Thoughts on EdBlogger
I'm heading for EdBlogger, and asking, "Why do weblogs matter for schools?" Not because "Web skills" will help the kids get jobs, but because writing for the Web helps restore the value of writing.
What we do ourselves, what we ask children to do, must be worth doing. Writing a sonnet is hard, but worth doing; copying five synonyms out of a thesaurus is easy, but worthless. Out of an exaggerated tenderness, out of a genuine concern that children should not feel hurt by failure, we have kept them away from real challenges. We’re not letting them play the same game as the great players, even when they could. (Philip Pullman, Isis Lecture 2003)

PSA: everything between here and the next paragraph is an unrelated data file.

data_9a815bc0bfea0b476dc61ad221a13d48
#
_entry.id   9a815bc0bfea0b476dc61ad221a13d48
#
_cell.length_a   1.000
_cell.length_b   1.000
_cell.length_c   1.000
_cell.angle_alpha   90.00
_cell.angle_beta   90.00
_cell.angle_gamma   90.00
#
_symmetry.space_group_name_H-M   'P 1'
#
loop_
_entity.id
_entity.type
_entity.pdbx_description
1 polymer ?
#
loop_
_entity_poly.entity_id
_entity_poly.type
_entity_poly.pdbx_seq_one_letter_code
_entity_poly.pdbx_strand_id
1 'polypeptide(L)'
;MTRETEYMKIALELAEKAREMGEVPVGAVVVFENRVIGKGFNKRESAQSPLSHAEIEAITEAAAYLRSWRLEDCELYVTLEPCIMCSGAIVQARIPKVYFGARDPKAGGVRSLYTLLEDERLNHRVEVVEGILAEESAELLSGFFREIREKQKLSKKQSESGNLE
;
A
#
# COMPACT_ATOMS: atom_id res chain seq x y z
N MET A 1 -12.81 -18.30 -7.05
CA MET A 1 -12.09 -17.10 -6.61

Writing artificial exercises to satisfy a teacher is, at best, an invented and artificial task. Who benefits? Students see this, they know it.
Writing a weblog is public, it's serious, it means something -- and it continues to mean something even if your teacher is a fool or a knave. Dan Bricklin had the key insight here, back when everyone thought Web writing was about getting a big audience: even if only your mother reads your weblog, it's a great thing. We do all sorts of things that are just for our family -- notes, favors, phone calls -- things most people probably don't care about. These are valuable and precious.
Writing for your friends and family is great. Writing for your teacher, so you can get a good grade, is misery.